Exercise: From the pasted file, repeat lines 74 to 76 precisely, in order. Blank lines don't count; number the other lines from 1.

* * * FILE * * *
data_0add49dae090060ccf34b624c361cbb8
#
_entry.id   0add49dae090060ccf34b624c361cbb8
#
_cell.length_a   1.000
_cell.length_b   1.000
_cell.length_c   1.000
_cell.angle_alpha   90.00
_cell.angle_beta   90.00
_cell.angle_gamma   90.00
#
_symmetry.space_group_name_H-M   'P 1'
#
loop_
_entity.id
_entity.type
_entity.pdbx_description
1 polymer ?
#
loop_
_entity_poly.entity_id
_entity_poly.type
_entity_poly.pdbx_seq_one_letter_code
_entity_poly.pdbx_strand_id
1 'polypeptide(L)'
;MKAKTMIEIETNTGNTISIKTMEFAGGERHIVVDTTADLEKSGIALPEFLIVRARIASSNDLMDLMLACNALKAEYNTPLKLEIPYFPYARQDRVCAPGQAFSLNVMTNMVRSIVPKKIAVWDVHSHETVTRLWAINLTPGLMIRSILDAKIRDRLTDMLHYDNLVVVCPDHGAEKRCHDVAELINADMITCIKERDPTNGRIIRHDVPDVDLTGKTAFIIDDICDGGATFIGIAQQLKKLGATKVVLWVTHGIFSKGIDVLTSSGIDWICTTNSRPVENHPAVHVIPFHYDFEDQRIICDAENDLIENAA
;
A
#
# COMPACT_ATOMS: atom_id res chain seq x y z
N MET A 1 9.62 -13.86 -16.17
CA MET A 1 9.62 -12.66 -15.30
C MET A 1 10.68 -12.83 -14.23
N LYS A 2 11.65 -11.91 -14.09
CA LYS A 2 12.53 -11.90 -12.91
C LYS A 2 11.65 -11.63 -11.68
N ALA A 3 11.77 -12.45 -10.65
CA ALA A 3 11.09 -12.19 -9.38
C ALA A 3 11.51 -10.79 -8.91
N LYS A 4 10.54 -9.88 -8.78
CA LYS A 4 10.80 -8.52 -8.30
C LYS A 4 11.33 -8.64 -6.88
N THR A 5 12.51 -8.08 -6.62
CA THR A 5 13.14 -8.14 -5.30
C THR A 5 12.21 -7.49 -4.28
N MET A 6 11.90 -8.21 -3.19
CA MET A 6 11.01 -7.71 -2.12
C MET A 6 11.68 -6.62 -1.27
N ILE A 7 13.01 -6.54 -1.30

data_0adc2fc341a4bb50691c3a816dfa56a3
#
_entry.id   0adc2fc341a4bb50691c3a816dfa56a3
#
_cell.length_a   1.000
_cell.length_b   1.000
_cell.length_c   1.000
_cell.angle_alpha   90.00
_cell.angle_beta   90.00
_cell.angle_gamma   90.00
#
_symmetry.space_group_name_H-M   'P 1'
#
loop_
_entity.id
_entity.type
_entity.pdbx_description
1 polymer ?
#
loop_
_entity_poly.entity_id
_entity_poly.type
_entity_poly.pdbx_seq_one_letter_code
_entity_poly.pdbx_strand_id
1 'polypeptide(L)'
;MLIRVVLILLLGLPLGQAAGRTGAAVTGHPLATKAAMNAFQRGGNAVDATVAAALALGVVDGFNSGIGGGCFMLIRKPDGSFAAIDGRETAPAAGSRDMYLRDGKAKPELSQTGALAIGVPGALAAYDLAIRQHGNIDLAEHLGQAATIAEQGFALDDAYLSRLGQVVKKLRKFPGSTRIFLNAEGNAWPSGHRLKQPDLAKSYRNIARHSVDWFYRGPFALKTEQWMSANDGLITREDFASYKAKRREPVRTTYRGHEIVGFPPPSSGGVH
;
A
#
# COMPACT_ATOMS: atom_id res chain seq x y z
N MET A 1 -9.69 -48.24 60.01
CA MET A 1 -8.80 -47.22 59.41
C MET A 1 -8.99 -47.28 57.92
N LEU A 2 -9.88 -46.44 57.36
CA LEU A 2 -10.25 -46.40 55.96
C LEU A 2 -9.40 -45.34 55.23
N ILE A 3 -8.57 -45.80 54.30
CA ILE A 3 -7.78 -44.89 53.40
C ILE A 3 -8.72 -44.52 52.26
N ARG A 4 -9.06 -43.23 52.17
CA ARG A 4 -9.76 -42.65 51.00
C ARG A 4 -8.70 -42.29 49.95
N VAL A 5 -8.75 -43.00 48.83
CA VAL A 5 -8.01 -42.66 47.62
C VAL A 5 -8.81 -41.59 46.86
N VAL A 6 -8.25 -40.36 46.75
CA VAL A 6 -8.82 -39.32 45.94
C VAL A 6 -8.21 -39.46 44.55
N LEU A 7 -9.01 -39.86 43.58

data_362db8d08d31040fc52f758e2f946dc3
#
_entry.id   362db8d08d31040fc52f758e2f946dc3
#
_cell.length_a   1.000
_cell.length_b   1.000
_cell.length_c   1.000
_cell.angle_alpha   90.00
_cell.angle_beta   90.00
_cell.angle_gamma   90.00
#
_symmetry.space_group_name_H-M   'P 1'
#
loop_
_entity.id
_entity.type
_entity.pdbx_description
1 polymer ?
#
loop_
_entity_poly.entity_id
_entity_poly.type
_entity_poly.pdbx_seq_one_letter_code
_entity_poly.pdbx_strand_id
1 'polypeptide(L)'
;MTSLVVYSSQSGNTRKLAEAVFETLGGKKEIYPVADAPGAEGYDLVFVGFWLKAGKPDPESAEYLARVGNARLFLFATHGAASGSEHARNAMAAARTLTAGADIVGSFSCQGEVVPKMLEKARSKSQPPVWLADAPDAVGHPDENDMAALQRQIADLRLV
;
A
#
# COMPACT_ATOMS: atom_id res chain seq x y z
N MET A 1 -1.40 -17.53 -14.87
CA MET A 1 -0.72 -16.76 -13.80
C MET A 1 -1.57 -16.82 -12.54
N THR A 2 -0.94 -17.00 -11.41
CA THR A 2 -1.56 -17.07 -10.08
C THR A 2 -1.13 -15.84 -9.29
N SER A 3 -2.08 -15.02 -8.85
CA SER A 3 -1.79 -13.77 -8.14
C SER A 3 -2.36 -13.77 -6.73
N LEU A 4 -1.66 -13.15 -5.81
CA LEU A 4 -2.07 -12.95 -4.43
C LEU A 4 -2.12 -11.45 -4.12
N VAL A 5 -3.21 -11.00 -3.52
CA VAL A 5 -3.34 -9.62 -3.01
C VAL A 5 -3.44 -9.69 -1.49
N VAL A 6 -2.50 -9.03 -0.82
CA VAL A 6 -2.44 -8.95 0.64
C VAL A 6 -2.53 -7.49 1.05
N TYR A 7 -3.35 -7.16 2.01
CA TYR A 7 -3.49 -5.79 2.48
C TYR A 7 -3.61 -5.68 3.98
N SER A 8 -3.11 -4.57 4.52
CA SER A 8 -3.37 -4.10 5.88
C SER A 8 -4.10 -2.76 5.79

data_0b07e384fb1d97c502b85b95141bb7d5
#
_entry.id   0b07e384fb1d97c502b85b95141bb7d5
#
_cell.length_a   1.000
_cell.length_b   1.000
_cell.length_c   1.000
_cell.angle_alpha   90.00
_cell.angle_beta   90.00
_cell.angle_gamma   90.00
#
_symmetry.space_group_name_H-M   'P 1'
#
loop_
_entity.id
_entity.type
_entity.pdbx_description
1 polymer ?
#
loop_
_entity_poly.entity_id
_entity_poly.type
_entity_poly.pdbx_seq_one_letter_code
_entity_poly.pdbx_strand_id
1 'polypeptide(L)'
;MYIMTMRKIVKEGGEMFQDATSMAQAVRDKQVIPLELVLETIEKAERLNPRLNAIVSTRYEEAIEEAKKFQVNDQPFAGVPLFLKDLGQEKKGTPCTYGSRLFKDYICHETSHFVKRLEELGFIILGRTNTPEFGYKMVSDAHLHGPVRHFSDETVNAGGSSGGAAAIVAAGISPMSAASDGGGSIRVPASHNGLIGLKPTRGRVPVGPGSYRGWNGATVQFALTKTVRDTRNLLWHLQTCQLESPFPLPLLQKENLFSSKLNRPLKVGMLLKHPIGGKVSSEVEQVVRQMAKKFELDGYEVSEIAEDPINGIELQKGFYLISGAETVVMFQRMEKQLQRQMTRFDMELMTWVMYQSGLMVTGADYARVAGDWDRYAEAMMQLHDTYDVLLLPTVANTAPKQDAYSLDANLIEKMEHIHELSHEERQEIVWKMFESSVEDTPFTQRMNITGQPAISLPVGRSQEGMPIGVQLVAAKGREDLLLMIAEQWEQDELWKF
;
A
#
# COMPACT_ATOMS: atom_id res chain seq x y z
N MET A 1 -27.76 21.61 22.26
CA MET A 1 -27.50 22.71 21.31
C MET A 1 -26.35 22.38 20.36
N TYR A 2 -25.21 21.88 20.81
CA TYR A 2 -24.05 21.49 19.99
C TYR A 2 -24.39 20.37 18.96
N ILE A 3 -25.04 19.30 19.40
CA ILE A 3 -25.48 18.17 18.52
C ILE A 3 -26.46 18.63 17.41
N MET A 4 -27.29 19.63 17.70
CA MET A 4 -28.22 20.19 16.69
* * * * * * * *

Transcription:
1 'polypeptide(L)'
;MLIRVVLILLLGLPLGQAAGRTGAAVTGHPLATKAAMNAFQRGGNAVDATVAAALALGVVDGFNSGIGGGCFMLIRKPDGSFAAIDGRETAPAAGSRDMYLRDGKAKPELSQTGALAIGVPGALAAYDLAIRQHGNIDLAEHLGQAATIAEQGFALDDAYLSRLGQVVKKLRKFPGSTRIFLNAEGNAWPSGHRLKQPDLAKSYRNIARHSVDWFYRGPFALKTEQWMSANDGLITREDFASYKAKRREPVRTTYRGHEIVGFPPPSSGGVH
;